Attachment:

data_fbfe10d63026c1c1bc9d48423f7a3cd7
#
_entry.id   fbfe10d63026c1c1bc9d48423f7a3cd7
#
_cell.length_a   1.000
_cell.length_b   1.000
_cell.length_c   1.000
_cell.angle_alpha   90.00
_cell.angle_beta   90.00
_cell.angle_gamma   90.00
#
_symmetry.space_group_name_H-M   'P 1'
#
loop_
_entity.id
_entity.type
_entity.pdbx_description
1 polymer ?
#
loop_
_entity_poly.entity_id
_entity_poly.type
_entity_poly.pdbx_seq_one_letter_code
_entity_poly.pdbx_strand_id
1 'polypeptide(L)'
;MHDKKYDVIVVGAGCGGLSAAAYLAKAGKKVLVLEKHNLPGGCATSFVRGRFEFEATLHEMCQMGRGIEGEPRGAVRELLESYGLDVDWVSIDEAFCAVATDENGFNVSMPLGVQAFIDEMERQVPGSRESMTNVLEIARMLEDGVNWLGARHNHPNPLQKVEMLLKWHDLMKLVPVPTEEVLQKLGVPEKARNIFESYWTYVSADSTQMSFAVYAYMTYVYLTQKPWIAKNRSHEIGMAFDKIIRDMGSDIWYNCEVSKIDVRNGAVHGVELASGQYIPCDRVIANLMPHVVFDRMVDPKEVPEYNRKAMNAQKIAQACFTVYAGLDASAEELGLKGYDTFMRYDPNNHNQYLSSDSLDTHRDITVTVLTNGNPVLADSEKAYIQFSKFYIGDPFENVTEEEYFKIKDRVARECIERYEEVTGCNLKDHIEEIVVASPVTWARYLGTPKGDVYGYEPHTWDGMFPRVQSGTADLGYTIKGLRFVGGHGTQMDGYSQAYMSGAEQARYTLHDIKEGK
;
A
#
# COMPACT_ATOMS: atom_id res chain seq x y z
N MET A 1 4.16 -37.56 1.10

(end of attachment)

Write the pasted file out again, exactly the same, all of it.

data_fbfe10d63026c1c1bc9d48423f7a3cd7
#
_entry.id   fbfe10d63026c1c1bc9d48423f7a3cd7
#
_cell.length_a   1.000
_cell.length_b   1.000
_cell.length_c   1.000
_cell.angle_alpha   90.00
_cell.angle_beta   90.00
_cell.angle_gamma   90.00
#
_symmetry.space_group_name_H-M   'P 1'
#
loop_
_entity.id
_entity.type
_entity.pdbx_description
1 polymer ?
#
loop_
_entity_poly.entity_id
_entity_poly.type
_entity_poly.pdbx_seq_one_letter_code
_entity_poly.pdbx_strand_id
1 'polypeptide(L)'
;MHDKKYDVIVVGAGCGGLSAAAYLAKAGKKVLVLEKHNLPGGCATSFVRGRFEFEATLHEMCQMGRGIEGEPRGAVRELLESYGLDVDWVSIDEAFCAVATDENGFNVSMPLGVQAFIDEMERQVPGSRESMTNVLEIARMLEDGVNWLGARHNHPNPLQKVEMLLKWHDLMKLVPVPTEEVLQKLGVPEKARNIFESYWTYVSADSTQMSFAVYAYMTYVYLTQKPWIAKNRSHEIGMAFDKIIRDMGSDIWYNCEVSKIDVRNGAVHGVELASGQYIPCDRVIANLMPHVVFDRMVDPKEVPEYNRKAMNAQKIAQACFTVYAGLDASAEELGLKGYDTFMRYDPNNHNQYLSSDSLDTHRDITVTVLTNGNPVLADSEKAYIQFSKFYIGDPFENVTEEEYFKIKDRVARECIERYEEVTGCNLKDHIEEIVVASPVTWARYLGTPKGDVYGYEPHTWDGMFPRVQSGTADLGYTIKGLRFVGGHGTQMDGYSQAYMSGAEQARYTLHDIKEGK
;
A
#
# COMPACT_ATOMS: atom_id res chain seq x y z
N MET A 1 4.16 -37.56 1.10